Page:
Clonmel man Jimmy Cooney was one of nature's gentlemen

Eamonn Wynne

Reporter:

Eamonn Wynne

Email:

ewynne@nationalist.ie

The late Jimmy Cooney

The late Jimmy Cooney

When the members of the Tipperary United Sports Panel gather to present their annual Annerville sports awards at the Clonmel Park Hotel this Saturday night, a familiar face will be missing.

Jimmy Cooney attended the Panel's annual general meeting in October but died just over a week later, on October 19th, following a short spell at South Tipperary General Hospital. 

Despite his advanced years (Jimmy was 83) his passing caused shock, as well as much sadness, among people in his home town of Clonmel and over a wide area.

The word must commonly voiced when the news broke of Jimmy's passing, and at the obsequies, was that the world had lost a "gentleman". 

Jimmy was blessed with a calm, gentle demeanour, one that stood to him in the many facets of his life. In a world where people lead lives that are becoming increasingly busy and hurried, he always found the time to stop and have a chat, speak a kind word or pass  a witty remark that came from the depths of his sharp, well-informed mind.

Jimmy originally came from Ard na Greine, Clonmel, an area where he lived all his life, and was son of the late James and Mary (neé Smith) Cooney.

He started his working life in the town's Pram Factory but was more associated with the former Clonmel Foods factory in Irishtown, where he worked in the shipping and accounts departments.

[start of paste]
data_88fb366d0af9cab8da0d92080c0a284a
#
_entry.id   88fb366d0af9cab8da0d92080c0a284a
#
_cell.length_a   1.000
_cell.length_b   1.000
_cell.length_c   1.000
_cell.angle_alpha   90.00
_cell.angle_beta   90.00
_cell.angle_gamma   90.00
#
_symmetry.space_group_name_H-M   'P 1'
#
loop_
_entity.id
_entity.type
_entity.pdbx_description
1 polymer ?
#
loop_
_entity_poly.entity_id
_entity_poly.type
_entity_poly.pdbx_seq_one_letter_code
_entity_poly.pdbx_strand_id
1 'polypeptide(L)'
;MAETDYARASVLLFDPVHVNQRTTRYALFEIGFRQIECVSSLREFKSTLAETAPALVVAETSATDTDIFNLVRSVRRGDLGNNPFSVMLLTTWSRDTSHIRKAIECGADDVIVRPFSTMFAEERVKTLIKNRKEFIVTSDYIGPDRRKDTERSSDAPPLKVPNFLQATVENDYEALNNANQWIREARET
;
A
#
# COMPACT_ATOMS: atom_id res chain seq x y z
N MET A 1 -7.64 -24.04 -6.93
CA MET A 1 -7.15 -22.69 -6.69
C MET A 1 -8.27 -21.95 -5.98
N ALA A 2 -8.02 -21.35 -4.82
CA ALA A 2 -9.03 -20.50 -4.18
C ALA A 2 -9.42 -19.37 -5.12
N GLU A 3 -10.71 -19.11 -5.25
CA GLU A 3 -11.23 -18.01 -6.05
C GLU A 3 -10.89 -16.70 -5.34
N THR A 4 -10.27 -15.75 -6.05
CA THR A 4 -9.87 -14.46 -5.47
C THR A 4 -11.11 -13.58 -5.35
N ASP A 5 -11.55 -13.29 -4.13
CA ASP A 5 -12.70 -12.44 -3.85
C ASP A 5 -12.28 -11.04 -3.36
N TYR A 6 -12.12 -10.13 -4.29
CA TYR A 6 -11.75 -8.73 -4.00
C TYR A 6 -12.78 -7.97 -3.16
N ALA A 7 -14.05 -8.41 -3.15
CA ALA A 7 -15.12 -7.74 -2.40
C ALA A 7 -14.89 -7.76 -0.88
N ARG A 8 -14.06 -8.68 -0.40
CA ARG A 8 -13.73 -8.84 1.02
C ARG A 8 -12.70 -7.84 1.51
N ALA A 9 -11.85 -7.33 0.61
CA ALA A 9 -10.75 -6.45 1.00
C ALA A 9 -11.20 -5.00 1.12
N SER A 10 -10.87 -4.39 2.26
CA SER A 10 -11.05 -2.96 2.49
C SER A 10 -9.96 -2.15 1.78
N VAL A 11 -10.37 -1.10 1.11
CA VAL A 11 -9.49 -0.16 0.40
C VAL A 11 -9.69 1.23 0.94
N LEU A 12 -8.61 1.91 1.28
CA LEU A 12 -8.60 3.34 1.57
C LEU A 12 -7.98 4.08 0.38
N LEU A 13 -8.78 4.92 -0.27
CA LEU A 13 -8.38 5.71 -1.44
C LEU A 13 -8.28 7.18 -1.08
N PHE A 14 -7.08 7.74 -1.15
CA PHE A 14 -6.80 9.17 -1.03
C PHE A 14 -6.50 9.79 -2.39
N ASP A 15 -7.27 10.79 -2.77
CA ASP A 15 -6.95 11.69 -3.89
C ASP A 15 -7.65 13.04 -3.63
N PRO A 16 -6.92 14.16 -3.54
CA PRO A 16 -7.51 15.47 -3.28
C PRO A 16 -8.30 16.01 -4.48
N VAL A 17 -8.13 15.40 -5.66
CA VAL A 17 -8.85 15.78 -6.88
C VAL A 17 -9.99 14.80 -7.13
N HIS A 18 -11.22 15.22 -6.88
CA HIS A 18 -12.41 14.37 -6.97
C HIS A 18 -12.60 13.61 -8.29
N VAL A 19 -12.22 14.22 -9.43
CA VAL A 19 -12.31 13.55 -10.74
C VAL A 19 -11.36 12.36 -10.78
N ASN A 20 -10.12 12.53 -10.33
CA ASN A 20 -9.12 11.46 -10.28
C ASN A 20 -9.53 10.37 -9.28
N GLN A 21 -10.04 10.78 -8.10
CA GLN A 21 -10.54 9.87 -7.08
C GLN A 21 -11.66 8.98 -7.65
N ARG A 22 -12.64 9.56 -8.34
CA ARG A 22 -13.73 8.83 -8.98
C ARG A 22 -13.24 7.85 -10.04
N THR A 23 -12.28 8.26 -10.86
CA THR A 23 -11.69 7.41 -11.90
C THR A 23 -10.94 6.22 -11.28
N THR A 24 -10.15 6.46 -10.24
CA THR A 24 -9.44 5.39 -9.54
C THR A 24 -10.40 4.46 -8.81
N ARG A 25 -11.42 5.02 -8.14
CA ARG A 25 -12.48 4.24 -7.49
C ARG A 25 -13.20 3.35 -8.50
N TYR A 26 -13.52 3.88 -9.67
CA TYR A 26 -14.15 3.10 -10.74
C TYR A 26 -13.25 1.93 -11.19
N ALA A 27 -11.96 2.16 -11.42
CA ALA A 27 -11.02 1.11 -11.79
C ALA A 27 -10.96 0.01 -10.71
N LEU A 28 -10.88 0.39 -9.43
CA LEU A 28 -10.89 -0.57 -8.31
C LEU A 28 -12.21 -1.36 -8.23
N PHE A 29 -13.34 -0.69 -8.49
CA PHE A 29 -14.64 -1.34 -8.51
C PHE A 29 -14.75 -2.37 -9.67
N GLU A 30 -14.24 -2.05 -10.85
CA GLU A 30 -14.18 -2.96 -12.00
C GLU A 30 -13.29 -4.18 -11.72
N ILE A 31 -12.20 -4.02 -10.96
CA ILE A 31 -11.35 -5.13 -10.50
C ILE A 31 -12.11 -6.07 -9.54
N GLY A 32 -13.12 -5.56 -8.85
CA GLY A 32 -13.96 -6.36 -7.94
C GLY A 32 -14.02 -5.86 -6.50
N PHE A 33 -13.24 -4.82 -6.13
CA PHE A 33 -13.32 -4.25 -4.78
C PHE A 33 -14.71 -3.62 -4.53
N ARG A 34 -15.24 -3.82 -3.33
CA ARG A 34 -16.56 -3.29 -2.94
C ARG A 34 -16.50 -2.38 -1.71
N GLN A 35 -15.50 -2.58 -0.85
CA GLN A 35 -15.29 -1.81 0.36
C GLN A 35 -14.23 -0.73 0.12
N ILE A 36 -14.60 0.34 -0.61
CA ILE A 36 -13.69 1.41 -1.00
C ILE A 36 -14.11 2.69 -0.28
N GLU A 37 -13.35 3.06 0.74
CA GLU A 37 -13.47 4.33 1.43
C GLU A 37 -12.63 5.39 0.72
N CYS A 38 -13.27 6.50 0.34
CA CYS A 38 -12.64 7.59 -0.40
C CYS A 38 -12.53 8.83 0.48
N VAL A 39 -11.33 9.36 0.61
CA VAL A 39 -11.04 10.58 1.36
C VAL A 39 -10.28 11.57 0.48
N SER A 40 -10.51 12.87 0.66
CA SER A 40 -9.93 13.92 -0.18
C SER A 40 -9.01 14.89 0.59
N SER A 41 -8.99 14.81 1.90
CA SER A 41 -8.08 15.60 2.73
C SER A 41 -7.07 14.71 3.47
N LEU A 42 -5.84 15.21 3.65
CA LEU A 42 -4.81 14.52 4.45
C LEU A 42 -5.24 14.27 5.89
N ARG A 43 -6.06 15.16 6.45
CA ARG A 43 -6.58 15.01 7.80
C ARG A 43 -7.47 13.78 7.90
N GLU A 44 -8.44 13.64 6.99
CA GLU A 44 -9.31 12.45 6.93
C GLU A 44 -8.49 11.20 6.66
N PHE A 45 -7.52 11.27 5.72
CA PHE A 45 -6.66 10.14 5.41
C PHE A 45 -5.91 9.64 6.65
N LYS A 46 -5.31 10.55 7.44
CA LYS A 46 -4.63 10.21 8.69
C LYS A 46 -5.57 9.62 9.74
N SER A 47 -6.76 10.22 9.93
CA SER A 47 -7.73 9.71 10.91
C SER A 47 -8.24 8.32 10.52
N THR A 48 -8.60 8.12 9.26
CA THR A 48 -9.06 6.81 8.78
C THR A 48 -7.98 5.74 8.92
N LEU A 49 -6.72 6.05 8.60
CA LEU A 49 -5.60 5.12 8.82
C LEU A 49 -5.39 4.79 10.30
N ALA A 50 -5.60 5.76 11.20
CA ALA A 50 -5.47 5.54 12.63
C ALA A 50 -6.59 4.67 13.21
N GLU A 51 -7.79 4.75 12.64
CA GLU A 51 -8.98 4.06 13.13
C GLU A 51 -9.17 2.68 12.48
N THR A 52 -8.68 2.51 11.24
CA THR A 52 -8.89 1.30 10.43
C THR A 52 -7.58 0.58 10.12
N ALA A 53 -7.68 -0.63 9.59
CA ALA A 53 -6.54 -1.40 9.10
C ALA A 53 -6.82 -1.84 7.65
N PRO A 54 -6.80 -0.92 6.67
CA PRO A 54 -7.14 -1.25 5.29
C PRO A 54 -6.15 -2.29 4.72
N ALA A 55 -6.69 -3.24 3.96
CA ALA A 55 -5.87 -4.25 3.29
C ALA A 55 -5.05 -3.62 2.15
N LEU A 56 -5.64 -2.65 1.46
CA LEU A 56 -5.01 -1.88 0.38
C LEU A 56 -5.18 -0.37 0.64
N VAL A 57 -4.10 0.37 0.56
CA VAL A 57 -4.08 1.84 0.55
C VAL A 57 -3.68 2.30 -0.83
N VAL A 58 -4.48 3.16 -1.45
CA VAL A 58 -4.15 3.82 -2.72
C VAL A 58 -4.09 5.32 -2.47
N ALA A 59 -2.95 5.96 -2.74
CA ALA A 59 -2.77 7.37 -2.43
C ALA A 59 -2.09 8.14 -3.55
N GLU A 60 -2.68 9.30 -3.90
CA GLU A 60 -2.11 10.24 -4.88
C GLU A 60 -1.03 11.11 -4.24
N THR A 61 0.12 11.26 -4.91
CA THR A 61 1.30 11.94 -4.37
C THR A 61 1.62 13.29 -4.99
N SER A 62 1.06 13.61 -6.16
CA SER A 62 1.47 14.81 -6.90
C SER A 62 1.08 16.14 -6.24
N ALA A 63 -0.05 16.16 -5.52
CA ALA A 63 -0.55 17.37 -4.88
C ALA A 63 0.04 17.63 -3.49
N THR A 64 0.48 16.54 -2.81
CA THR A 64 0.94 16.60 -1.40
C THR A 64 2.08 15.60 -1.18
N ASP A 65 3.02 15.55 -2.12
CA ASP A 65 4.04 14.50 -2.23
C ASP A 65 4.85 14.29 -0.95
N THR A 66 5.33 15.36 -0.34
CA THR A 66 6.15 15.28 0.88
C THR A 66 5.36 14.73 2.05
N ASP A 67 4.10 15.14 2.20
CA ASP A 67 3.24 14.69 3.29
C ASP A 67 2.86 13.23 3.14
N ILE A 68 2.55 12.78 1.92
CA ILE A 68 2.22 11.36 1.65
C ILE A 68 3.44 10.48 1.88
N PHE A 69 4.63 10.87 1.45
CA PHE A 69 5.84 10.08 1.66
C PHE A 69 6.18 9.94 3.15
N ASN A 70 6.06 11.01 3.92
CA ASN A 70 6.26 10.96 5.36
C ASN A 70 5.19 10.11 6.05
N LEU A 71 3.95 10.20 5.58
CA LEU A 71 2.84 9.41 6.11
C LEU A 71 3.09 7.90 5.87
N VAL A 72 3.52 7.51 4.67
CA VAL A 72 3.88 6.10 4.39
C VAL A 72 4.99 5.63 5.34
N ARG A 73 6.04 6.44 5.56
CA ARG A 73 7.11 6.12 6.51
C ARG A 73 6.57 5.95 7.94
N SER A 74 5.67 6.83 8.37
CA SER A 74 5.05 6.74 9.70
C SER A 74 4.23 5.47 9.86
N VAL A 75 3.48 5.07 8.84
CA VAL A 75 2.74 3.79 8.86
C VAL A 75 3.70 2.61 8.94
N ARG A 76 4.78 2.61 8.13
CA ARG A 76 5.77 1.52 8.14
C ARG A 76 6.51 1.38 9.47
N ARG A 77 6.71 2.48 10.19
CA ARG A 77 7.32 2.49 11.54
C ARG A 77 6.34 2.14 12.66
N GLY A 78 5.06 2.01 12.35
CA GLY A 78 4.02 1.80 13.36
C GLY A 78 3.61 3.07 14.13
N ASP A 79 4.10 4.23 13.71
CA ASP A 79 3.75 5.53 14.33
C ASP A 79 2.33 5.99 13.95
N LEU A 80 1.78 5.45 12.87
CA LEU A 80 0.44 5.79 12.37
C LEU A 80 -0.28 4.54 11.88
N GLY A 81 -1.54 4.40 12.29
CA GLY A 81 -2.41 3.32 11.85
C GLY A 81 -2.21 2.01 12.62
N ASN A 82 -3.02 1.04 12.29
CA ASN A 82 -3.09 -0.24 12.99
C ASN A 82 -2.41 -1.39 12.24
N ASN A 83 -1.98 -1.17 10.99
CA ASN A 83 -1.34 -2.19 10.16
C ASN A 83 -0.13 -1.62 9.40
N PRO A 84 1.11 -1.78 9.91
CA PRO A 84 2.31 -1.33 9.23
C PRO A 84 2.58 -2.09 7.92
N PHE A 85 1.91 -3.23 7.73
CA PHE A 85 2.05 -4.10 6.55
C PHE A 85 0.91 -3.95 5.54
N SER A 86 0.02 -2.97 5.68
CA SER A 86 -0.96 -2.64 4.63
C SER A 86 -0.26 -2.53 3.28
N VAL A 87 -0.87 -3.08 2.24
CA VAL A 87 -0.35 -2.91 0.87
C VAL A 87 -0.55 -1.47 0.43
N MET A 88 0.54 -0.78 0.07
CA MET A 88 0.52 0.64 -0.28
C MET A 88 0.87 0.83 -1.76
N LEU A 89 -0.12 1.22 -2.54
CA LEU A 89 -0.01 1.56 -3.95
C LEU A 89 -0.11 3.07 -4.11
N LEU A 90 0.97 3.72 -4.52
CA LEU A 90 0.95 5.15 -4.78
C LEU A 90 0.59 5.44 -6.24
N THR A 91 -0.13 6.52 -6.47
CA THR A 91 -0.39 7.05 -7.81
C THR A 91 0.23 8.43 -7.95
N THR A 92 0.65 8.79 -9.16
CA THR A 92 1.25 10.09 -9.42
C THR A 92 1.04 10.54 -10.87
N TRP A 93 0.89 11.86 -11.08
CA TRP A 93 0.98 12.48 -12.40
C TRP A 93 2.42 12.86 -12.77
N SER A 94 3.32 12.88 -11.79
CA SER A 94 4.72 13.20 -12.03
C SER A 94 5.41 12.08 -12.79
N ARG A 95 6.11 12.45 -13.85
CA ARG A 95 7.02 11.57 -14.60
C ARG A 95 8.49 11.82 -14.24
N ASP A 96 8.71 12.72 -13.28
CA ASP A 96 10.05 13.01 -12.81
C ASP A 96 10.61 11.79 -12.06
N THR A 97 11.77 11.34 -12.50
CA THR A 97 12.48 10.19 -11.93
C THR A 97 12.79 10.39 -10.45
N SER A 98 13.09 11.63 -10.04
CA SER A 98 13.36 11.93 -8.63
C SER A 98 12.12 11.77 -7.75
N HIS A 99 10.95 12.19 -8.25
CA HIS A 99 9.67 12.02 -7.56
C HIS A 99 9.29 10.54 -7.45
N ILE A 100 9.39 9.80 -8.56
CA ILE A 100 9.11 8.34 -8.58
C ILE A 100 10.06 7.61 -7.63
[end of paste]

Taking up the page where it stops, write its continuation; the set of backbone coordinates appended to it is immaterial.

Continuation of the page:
The factory closed in the 1980s and when it reopened as Master Meats in 1985 Jimmy was recruited to play a key role in the re-launch of the business. He was later appointed as financial controller when the company was known as Fair Oak Foods.

He was highly respected throughout his working life and held in very high esteem by management and staff.

Jimmy was actively involved in the community, serving it well through his involvement over the years in organisations including Meals on Wheels, the Society of St. Vincent de Paul and Probus, an organisation for retired professionals.

He was also a leading member of Hillview Sports Club, whose members formed a guard of honour at his funeral. He was a lifelong member of the club, serving with distinction in various roles.

These included a term as president from 1971 to '73 when he oversaw the demolition of the old wooden clubhouse and its replacement with a larger and more modern building.

He was instrumental in setting up the fundraising bingo in 1963, and which is still going strong.

As well as his term as president he was recognised as a great administrator in his many other roles in Hillview, which included tennis captain, table tennis captain and club secretary. Four years ago he was made an honorary life vice-president.

He joined the United Sports Panel in 1976 and acted as chairman, secretary and treasurer during service that spanned just over forty years, and during which time hundreds of sports stars  throughout Tipperary were honoured at the Panel's annual awards ceremony. 

When crunch decisions were faced at meetings, he would invariably assure everyone, in his inimitable, calm manner, that the wisdom of the Panel members would prevail! 

Jimmy's positive outlook on life, and his keen sense of humour, will also be sadly missed by all who knew him, especially his lifelong companion and soulmate Mary Cleary. 

Poignantly, his brother John, the former Chief Executive Officer of the South Eastern Health Board, who lived in Kilkenny, died just two months to the day after Jimmy's passing.

He is also survived by his sister Mary, sister-in-law Elsie, nieces, nephew and other relations, to whom sincere sympathy is extended.

May he rest in peace.